News and Events

News and Events

News and Events


Campus Events

 

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President David Soltz

CGA hosts President Soltz send-off

Students are invited to celebrate President David Soltz retirement party on Tuesday, April 25, from 4:30 p.m. to 8:30 p.m. on Lycoming Lawn and the Scranton Commons Dining Hall Amphitheater.

The event will have activities for the students including walking tacos, airbrush tattoos, a caricature artist, and a photo booth. There will also be a special performance from the Bloomsburg University Cheerleaders. President Soltz will arrive at 6 p.m. to meet with students and say his farewells.

Since arriving at BU, Soltz has concentrated on building programs and infrastructure for today’s students and those who will follow. The university’s strategic plan, Impact 2015: Building on the Past, Leading for the Future, was developed in fall 2010 under his leadership and updated as Impact 2017. As a result of the strategic plan, numerous academic programs and initiatives were established, largely focusing on experiential learning. A new General Education model, MyCore, was designed to enhance learning opportunities for all students and to prepare them for success in an increasingly complex global environment.

Distinguished prof headlines Economics Lecture Series

Alan B. Krueger

Princeton professor Alan B. Krueger will be the spring speaker for the 2016-17 Economics Lecture Series. His lecture, “The Rise of Alternative Work Arrangements in the U.S.,” will be on Tuesday, April 25, at 2 p.m. in Mitrani Hall in the Haas Center for the Arts. This lecture is free and open to the public.

Krueger is the Bendheim professor of Economics and Public Affairs at Princeton University. He holds a joint appointment in the department of economics and the Woodrow Wilson School of Public and International Affairs. He is also the founding director of the Survey Research Center at Princeton. He received his bachelor’s with honors from Cornell University’s School of Industrial and Labor Relations in 1983 as well as a masters and doctoral degree in economics from Harvard in 1985 and 1987.

Honors seniors present independent study projects

Honors Independent Study

The past four years for senior Honors Program students had lead up to their final presentation of their independent research projects. The Honors Independent Study consists of three courses dedicated to research and a year to work alongside a faculty mentor in their field to complete an original research project. Their final work is culminated into a written project, that is open to submission for publication, and an oral presentation that is open to the campus community. Presentations are in the Honors classroom in Luzerne Hall, Room B-9.

  • Tuesday, April 25 at 2 p.m. - Bryan Semon, Laser Beam Profiling with a Smartphone Camera with Ju Xin
  • Tuesday, April 25 at 2:45 p.m. - Steve Vajdic, Profiling a TeachSpin Infrared Laser with Ju Xin
  • Wednesday, April 26 at 4:15 p.m. - Evan Simpson, Product Placement Brands and their Influence on Young Adult Consumers with Kenneth Hall
  • Thursday, April 26 at 2 p.m. - Natalie Roessner, Altering Personalities through Proper Management with Steven Welch
  • Thursday, April 26 at Ellen King, Factors Associated with Disproportionality of Minority Students Receiving Specialized Education Services: A Literature Review with Brooke Lylo
  • Tuesday, May 2 at 2 p.m. - Grace Schueren, Mastery of English Fricatives and Affricates by Spanish-English Speaking Dual Language Learners with Shelley Scarpino
  • Tuesday, May 2 at 2:45 p.m. - Amy Dobson, Percentage of Occurrence of the 8 Most Common Phonological Processes in Bilingual Spanish-English Speaking Children with Shelley Scarpino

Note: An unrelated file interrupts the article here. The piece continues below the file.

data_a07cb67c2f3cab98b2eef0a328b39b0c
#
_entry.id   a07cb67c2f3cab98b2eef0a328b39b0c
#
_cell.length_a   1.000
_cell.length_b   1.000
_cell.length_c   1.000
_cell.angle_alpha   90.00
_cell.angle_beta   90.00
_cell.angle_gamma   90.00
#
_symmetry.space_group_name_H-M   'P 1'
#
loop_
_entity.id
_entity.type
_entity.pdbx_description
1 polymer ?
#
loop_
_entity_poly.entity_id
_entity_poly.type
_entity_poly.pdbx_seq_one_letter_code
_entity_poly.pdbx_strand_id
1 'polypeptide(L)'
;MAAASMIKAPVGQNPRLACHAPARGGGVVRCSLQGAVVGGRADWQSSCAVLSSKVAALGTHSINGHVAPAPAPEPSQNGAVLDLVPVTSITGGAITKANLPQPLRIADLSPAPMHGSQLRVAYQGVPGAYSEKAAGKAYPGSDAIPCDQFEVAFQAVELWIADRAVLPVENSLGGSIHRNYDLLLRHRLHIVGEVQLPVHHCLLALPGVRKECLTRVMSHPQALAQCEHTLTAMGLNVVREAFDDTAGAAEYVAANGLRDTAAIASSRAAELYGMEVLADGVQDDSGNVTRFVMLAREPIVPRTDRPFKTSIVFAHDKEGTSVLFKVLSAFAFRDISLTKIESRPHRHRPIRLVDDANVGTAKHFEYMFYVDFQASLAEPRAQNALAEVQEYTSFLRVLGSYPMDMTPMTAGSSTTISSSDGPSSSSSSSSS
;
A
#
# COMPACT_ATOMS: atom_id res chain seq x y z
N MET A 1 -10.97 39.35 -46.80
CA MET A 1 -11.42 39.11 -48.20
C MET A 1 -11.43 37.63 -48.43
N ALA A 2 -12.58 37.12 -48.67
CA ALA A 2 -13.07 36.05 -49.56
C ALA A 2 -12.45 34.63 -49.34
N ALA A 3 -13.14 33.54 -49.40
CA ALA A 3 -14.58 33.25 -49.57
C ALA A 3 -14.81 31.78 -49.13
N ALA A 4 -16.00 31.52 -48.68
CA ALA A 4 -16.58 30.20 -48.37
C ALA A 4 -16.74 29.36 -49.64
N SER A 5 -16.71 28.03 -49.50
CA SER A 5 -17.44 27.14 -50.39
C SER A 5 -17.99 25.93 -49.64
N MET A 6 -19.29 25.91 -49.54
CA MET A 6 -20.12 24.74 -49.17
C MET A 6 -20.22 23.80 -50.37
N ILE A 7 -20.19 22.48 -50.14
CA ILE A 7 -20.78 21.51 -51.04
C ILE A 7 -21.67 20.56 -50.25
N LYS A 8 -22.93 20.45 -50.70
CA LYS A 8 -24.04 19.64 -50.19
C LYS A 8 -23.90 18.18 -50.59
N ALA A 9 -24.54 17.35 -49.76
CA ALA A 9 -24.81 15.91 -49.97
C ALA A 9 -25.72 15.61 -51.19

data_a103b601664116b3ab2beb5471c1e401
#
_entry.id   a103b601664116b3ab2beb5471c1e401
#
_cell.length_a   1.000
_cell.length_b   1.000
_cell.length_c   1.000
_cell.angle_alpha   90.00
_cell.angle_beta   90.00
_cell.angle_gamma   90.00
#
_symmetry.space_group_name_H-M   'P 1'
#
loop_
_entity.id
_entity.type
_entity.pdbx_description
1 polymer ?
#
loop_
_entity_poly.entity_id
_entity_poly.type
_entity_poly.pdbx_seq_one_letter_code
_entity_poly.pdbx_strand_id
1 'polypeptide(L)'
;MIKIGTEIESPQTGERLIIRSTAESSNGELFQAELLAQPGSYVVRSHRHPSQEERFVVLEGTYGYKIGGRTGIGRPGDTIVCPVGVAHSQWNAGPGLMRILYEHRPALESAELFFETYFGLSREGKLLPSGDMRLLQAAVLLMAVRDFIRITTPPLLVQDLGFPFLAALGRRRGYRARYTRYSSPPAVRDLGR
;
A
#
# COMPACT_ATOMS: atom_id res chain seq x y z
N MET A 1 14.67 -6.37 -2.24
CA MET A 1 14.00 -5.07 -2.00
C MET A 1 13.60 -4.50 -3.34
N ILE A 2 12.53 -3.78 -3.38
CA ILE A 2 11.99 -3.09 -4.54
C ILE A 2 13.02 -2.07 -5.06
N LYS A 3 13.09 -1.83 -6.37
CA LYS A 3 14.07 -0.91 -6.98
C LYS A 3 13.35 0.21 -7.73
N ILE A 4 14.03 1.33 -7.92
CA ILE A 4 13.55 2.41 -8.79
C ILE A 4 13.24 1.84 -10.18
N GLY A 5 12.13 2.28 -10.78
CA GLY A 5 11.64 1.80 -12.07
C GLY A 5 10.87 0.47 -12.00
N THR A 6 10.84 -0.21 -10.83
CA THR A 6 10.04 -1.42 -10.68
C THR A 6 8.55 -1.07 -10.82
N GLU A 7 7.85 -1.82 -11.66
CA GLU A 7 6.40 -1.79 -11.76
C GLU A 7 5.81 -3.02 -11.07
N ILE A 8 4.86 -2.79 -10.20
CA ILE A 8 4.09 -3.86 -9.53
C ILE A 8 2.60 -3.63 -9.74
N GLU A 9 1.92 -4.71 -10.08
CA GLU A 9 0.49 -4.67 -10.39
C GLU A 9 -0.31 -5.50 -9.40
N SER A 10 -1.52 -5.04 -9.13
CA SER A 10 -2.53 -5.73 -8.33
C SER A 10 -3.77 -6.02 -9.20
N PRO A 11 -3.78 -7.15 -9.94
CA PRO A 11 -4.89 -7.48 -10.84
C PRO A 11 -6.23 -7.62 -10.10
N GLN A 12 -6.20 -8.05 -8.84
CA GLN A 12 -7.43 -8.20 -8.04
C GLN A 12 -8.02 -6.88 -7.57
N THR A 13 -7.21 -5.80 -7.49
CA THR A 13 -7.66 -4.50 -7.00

• Wednesday, May 3 at 1 p.m. - Clarissa Hoke, We’re All Getting Old: Interprofessional Undergraduate Students’ Perceptions of Older Adults with Lori Metzger
  • Thursday, May 4 at 1:15 p.m. - Hanan Ben Nacef, Sedentary Lifestyles Leading to Exercise Induced Hypernea and Tachycardia in University Students with Candice Klingerman
  • Thursday, May 4 at 2 p.m. - Morgan Munyan, Age Variation in American Sign Language with Jessica Bentley
  • Thursday, May 4 at 3:30 p.m. - Emily Broadbent, Adoption of a Mouse Model to Study Malignant Melanoma with Angela Hess

Anti-transgender demonstration

As a public institution, our campus is open to individuals and groups who hold a variety of beliefs. Free and open discourse is a hallmark of a comprehensive educational experience. As such, everyone must be afforded the ability to speak, listen, challenge and learn from diverse perspectives.

Earlier today, an off-campus group was present on campus for several hours expressing its anti-transgender views. In response, LGBTQA Resource Center set up a table on site, provided information about LGBTQA issues and rights, and engaged in civil discourse. As president, I am proud that our community could exchange disparate viewpoints in a way that was civil and safe for all participants.

At Bloomsburg, we strive to provide a safe and inclusive environment. Should any Bloomsburg University student want to discuss the issues further, feels threatened, or just wants to talk, they should contact one of the following: LGBTQA Resource Center at 570-389-2819; Dean of Students Office, Student Assistance at 570-389-4984 and Office of Social Equity at 570-389-4553.

Zeigler COB to hold international business dinner

Zeigler College of Business

In the spirit of sharing cultures and global business, Bloomsburg University’s Zeigler College of Business will host a Vietnamese International Business Dinner on Wednesday, April 26, from 5 p.m. to 7 p.m. in the Kehr Union Ballroom. This event is free and open to the public.

At this international dinner, attendees will have the opportunity to learn about Vietnamese culture and food as well as the economy and how to do business in Vietnam. Several traditional Vietnamese dinner dishes will be served. Student speakers will also present key information to know about Vietnam. Students can earn one ZIPD point at this event.

The Global Business Institute and the Global Business Association are sponsors of the dinner. Seating is limited so RSVP on Husky Career Link or by emailing Katelyn Donovan at ked33814@huskies.bloomu.edu. Business casual attire is recommended.

39th Annual Renaissance Jamboree

Renaissance Jamboree

Live music, homemade baked goods, carnival cuisine, game booths, children’s shows, trampoline acts and dance performances are all lined up for the 39th Annual Renaissance Jamboree on Saturday, April 29, from 10 a.m. to 5 p.m.

The outdoor festival hosts food stands from local non-profits, regional non-profit, and fundraisers for the local community. Along with hundreds of booths and activities available. Pony Party Paradise will be offering pony rides for a small fee, on market street. Backyard Bouncin’ will have two inflatable rides for a small fee, at Main and West streets. There will also be a live Ninja Turtle Show, Cloggers, and Zumba.